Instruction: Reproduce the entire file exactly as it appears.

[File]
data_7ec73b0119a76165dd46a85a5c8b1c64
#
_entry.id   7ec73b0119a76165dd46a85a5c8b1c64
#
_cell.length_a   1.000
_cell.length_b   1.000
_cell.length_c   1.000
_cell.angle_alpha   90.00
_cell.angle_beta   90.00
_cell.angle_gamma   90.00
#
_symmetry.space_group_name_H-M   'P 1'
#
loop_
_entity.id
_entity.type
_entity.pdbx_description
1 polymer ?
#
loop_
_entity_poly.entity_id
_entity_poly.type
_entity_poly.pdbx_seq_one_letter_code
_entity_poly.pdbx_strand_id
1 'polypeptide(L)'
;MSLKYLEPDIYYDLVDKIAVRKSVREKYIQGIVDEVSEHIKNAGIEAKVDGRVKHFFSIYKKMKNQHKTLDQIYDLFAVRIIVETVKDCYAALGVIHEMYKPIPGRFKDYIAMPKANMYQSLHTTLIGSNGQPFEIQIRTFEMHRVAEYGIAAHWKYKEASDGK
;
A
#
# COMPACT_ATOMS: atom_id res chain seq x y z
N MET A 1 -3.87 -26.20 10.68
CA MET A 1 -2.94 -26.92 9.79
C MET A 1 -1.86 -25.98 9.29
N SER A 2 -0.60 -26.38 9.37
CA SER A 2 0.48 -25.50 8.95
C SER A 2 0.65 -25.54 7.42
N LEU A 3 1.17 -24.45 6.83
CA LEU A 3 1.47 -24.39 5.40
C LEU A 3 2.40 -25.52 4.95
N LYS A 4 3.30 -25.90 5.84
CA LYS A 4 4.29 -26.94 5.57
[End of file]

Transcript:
data_7ec73b0119a76165dd46a85a5c8b1c64
#
_entry.id   7ec73b0119a76165dd46a85a5c8b1c64
#
_cell.length_a   1.000
_cell.length_b   1.000
_cell.length_c   1.000
_cell.angle_alpha   90.00
_cell.angle_beta   90.00
_cell.angle_gamma   90.00
#
_symmetry.space_group_name_H-M   'P 1'
#
loop_
_entity.id
_entity.type
_entity.pdbx_description
1 polymer ?
#
loop_
_entity_poly.entity_id
_entity_poly.type
_entity_poly.pdbx_seq_one_letter_code
_entity_poly.pdbx_strand_id
1 'polypeptide(L)'
;MSLKYLEPDIYYDLVDKIAVRKSVREKYIQGIVDEVSEHIKNAGIEAKVDGRVKHFFSIYKKMKNQHKTLDQIYDLFAVRIIVETVKDCYAALGVIHEMYKPIPGRFKDYIAMPKANMYQSLHTTLIGSNGQPFEIQIRTFEMHRVAEYGIAAHWKYKEASDGK
;
A
#
# COMPACT_ATOMS: atom_id res chain seq x y z
N MET A 1 -3.87 -26.20 10.68
CA MET A 1 -2.94 -26.92 9.79
C MET A 1 -1.86 -25.98 9.29
N SER A 2 -0.60 -26.38 9.37
CA SER A 2 0.48 -25.50 8.95
C SER A 2 0.65 -25.54 7.42
N LEU A 3 1.17 -24.45 6.83
CA LEU A 3 1.47 -24.39 5.40
C LEU A 3 2.40 -25.52 4.95
N LYS A 4 3.30 -25.90 5.84
CA LYS A 4 4.29 -26.94 5.57